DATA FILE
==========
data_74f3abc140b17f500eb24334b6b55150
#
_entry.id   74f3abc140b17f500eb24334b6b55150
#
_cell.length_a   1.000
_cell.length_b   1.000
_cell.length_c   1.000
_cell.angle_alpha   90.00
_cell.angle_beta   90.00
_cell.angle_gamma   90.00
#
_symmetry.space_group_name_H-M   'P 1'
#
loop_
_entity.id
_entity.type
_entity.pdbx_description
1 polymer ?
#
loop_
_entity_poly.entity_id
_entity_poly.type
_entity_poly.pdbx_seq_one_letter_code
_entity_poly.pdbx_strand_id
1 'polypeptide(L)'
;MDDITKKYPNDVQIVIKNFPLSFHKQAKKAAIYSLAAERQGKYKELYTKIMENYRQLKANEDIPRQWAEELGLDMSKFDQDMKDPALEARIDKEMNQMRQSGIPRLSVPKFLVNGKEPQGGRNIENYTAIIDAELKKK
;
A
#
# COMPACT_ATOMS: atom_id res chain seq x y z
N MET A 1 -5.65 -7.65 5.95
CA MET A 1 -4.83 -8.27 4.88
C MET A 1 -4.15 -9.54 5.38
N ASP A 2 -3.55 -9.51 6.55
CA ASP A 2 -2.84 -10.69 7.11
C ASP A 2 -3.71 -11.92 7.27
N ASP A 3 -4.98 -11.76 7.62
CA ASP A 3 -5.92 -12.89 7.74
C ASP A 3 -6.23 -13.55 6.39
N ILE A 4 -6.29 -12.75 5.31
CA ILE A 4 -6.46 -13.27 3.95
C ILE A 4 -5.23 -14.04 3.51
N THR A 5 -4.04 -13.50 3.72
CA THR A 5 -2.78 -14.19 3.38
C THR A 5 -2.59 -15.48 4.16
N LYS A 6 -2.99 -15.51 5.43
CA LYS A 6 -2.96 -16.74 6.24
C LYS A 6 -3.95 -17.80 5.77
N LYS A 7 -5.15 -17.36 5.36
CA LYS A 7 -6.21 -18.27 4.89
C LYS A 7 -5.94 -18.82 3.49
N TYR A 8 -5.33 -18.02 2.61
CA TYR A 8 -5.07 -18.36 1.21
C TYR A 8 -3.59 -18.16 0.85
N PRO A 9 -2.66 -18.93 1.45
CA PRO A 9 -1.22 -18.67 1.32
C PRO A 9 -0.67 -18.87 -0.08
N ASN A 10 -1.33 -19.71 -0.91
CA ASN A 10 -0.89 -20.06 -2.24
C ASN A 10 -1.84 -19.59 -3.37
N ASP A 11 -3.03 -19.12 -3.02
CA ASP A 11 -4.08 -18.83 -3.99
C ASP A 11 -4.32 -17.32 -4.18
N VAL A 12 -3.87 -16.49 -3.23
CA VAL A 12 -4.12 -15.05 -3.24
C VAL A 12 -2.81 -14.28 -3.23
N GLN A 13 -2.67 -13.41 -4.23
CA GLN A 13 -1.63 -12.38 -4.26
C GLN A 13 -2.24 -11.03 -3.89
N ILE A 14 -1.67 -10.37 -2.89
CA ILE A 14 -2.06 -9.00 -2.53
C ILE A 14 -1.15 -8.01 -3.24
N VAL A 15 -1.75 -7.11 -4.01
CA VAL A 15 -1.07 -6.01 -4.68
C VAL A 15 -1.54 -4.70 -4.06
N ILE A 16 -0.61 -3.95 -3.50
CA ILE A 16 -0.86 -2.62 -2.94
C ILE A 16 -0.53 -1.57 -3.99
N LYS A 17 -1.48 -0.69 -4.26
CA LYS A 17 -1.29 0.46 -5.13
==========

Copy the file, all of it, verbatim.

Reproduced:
data_74f3abc140b17f500eb24334b6b55150
#
_entry.id   74f3abc140b17f500eb24334b6b55150
#
_cell.length_a   1.000
_cell.length_b   1.000
_cell.length_c   1.000
_cell.angle_alpha   90.00
_cell.angle_beta   90.00
_cell.angle_gamma   90.00
#
_symmetry.space_group_name_H-M   'P 1'
#
loop_
_entity.id
_entity.type
_entity.pdbx_description
1 polymer ?
#
loop_
_entity_poly.entity_id
_entity_poly.type
_entity_poly.pdbx_seq_one_letter_code
_entity_poly.pdbx_strand_id
1 'polypeptide(L)'
;MDDITKKYPNDVQIVIKNFPLSFHKQAKKAAIYSLAAERQGKYKELYTKIMENYRQLKANEDIPRQWAEELGLDMSKFDQDMKDPALEARIDKEMNQMRQSGIPRLSVPKFLVNGKEPQGGRNIENYTAIIDAELKKK
;
A
#
# COMPACT_ATOMS: atom_id res chain seq x y z
N MET A 1 -5.65 -7.65 5.95
CA MET A 1 -4.83 -8.27 4.88
C MET A 1 -4.15 -9.54 5.38
N ASP A 2 -3.55 -9.51 6.55
CA ASP A 2 -2.84 -10.69 7.11
C ASP A 2 -3.71 -11.92 7.27
N ASP A 3 -4.98 -11.76 7.62
CA ASP A 3 -5.92 -12.89 7.74
C ASP A 3 -6.23 -13.55 6.39
N ILE A 4 -6.29 -12.75 5.31
CA ILE A 4 -6.46 -13.27 3.95
C ILE A 4 -5.23 -14.04 3.51
N THR A 5 -4.04 -13.50 3.72
CA THR A 5 -2.78 -14.19 3.38
C THR A 5 -2.59 -15.48 4.16
N LYS A 6 -2.99 -15.51 5.43
CA LYS A 6 -2.96 -16.74 6.24
C LYS A 6 -3.95 -17.80 5.77
N LYS A 7 -5.15 -17.36 5.36
CA LYS A 7 -6.21 -18.27 4.89
C LYS A 7 -5.94 -18.82 3.49
N TYR A 8 -5.33 -18.02 2.61
CA TYR A 8 -5.07 -18.36 1.21
C TYR A 8 -3.59 -18.16 0.85
N PRO A 9 -2.66 -18.93 1.45
CA PRO A 9 -1.22 -18.67 1.32
C PRO A 9 -0.67 -18.87 -0.08
N ASN A 10 -1.33 -19.71 -0.91
CA ASN A 10 -0.89 -20.06 -2.24
C ASN A 10 -1.84 -19.59 -3.37
N ASP A 11 -3.03 -19.12 -3.02
CA ASP A 11 -4.08 -18.83 -3.99
C ASP A 11 -4.32 -17.32 -4.18
N VAL A 12 -3.87 -16.49 -3.23
CA VAL A 12 -4.12 -15.05 -3.24
C VAL A 12 -2.81 -14.28 -3.23
N GLN A 13 -2.67 -13.41 -4.23
CA GLN A 13 -1.63 -12.38 -4.26
C GLN A 13 -2.24 -11.03 -3.89
N ILE A 14 -1.67 -10.37 -2.89
CA ILE A 14 -2.06 -9.00 -2.53
C ILE A 14 -1.15 -8.01 -3.24
N VAL A 15 -1.75 -7.11 -4.01
CA VAL A 15 -1.07 -6.01 -4.68
C VAL A 15 -1.54 -4.70 -4.06
N ILE A 16 -0.61 -3.95 -3.50
CA ILE A 16 -0.86 -2.62 -2.94
C ILE A 16 -0.53 -1.57 -3.99
N LYS A 17 -1.48 -0.69 -4.26
CA LYS A 17 -1.29 0.46 -5.13